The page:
Win Ben Stein’s seat
Recently I saw Ben Stein in the airport. He looked like any other business traveller, harried, laden with luggage. Except that he was at a pay phone, which I thought was odd. Who except a philandering spouse, a scrooge, a luddite, or someone who just left their cell at security would use a pay phone? Certainly no seasoned traveller. Imagine my perplexity, then, to see that Ben Stein has written an article full of tips for business travel in the NYT. And I disagree with nearly all of them. I’ll summarize.
- Pay for or upgrade to first class if you can. Well, no disagreement there, except that I would say that often times the exit rows and bulkheads have just as much legroom as first class so if you’re not in it for the free champagne there is often an alternative to upgrading.
- Get the aisle seat. I hate the aisle seat. Your elbows get clocked, you have to get up to let your seatmates out (stow laptop, etc.), and worst of all there’s no good way to sleep since you run the risk of laterally dumping into the aisle or the stranger next to you. Better to take the window where you will be undisturbed and can nuzzle against the wall.
- Use a travel agent. I have no great experiences with travel agents to convey. Unless you are in a complete bind with no access to a computer or direct access to the airline why would you go with an intermediary? Like real estate agents, the era of travel agents having information that their customers do not is coming to an end.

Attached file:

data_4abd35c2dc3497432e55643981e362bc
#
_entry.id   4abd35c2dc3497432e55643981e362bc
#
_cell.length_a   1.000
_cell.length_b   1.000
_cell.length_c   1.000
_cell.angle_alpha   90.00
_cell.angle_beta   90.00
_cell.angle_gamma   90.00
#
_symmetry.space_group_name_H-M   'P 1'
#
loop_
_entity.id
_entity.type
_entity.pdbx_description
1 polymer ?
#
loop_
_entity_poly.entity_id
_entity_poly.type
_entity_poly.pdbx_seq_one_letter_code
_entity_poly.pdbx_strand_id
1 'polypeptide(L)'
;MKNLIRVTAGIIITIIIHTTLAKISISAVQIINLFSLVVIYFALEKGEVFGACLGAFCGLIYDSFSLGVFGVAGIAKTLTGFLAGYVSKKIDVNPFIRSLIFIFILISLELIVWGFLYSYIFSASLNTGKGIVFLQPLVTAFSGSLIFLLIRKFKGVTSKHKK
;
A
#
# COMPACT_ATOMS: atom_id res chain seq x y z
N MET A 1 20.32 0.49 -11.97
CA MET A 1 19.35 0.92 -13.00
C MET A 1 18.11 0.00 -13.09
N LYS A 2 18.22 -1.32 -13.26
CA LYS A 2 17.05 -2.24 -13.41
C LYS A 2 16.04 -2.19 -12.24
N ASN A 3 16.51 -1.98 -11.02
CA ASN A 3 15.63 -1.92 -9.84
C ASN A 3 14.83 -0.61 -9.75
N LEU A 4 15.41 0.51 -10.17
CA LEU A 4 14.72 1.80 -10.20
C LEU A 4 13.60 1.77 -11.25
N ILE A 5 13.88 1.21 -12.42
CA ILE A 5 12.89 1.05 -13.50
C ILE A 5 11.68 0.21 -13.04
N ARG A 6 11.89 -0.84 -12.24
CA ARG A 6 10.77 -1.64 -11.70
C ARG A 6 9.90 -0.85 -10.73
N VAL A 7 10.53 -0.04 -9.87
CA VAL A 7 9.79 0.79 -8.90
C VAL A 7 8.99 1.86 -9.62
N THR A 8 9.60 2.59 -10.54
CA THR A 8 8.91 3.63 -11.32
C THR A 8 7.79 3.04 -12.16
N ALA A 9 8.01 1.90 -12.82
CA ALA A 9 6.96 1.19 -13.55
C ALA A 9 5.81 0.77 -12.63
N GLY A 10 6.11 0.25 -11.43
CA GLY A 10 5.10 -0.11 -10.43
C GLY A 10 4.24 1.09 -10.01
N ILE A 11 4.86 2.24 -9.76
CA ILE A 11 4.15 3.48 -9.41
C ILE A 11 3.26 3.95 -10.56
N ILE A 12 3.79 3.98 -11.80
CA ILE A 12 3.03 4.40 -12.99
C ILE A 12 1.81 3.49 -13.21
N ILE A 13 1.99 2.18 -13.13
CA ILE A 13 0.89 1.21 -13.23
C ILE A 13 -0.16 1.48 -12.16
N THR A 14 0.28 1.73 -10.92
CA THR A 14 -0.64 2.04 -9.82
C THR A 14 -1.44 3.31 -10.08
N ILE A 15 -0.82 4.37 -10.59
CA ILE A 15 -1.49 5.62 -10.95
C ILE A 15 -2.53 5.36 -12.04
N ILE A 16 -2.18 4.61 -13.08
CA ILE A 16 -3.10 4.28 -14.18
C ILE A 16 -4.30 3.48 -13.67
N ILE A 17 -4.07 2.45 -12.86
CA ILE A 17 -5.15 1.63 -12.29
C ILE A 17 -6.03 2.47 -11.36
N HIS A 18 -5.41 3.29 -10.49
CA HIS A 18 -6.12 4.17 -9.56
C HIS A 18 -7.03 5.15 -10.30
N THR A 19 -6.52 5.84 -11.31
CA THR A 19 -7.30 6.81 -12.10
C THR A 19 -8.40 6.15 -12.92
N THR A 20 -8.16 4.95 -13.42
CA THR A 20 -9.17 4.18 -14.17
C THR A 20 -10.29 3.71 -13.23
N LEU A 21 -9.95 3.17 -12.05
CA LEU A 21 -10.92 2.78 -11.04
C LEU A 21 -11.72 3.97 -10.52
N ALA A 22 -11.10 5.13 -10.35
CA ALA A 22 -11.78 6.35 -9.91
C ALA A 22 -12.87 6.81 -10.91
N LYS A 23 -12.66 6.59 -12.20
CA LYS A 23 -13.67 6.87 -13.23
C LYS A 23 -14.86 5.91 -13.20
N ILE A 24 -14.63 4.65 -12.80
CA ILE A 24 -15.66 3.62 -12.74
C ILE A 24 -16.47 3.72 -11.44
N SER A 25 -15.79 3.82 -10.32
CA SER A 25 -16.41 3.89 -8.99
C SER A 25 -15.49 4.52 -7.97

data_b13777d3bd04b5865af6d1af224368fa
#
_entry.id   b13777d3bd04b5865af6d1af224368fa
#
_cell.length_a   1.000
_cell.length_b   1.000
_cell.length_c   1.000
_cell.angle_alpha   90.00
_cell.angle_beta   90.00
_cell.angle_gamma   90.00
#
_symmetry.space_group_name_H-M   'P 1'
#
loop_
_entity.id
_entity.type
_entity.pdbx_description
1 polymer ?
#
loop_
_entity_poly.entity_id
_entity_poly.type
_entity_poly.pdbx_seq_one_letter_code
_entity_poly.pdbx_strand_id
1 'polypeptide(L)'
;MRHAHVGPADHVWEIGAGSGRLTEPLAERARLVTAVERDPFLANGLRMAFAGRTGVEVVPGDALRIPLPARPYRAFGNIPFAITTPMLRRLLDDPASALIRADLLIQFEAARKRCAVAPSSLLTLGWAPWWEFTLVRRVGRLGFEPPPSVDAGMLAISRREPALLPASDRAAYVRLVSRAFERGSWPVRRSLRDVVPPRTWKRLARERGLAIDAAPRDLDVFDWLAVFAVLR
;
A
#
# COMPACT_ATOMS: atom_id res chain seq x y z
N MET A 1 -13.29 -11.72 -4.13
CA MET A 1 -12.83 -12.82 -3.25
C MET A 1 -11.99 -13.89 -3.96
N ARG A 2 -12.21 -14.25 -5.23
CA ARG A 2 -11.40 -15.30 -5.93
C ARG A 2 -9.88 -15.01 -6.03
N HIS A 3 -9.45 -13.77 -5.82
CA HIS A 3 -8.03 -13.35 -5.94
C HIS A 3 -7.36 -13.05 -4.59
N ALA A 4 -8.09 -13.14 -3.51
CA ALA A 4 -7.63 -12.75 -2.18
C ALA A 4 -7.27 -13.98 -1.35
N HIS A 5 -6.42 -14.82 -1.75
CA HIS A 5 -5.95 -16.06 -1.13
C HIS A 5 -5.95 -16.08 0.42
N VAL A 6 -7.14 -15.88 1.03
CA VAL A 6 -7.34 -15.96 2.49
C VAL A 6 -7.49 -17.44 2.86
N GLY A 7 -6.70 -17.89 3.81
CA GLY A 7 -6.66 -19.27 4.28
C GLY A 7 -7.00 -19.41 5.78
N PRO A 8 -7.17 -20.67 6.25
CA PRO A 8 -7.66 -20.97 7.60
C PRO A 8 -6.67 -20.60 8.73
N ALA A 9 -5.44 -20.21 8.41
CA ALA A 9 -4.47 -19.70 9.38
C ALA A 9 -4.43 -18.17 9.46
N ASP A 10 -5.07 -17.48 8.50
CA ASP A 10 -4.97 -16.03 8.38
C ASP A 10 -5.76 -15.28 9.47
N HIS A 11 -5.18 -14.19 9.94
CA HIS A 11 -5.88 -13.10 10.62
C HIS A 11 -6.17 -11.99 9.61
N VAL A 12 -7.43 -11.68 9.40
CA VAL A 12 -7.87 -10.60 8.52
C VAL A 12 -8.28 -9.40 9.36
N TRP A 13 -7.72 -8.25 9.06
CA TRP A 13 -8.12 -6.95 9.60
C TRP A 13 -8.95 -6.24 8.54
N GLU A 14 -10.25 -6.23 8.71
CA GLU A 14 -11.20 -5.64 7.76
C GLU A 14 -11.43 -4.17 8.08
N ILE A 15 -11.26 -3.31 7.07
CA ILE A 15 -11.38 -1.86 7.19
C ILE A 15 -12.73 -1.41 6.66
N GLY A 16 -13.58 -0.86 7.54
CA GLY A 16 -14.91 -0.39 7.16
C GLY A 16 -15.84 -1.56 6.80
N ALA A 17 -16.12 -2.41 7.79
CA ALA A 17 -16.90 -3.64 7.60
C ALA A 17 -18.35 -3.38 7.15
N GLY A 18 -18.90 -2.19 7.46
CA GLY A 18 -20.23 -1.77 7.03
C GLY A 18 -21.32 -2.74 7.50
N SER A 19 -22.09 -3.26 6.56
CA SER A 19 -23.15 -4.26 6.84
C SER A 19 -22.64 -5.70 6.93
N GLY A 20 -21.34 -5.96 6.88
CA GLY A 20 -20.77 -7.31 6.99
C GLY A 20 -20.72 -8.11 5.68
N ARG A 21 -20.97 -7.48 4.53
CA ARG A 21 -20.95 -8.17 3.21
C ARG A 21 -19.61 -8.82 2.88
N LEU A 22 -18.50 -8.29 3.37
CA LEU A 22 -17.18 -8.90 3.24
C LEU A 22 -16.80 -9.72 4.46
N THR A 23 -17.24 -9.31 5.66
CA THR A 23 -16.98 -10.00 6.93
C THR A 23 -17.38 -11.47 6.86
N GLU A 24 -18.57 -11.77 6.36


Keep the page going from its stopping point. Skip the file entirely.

- Make friends with your fellow passengers. Stein advises this so that it is less awkward when you have to ask them to stop kicking you. I disagree. The last thing I want on a plane is smalltalk. Who knows what hell you’re in for on an international trip if you drill a bit too deeply and hit a motherlode of incessant chitchat? And if you have to ask someone to stop kicking you, just ask. Must you have befriended them?
His hotel tips are a bit more in line with my thinking, but it still leaves me wondering: do you trust someone who travels this much and uses a pay phone?
See also: Stuff in my backpack, international edition | Travel tip
I can think of a reason to use a pay phone. Calling 800 numbers (presumably an airline or car rental place, considering the context) and being on hold for who knows how long without wearing down your mobile’s battery or ever-precious daytime minutes while keeping your own phone free for another call. (It’s all about the multi-tasking.)
It’s also easier to stab out those incessant one-number phone mail navigation cues while looking at a POTS keypad than going back and forth from ear to facing view when punching those digits on your mobile.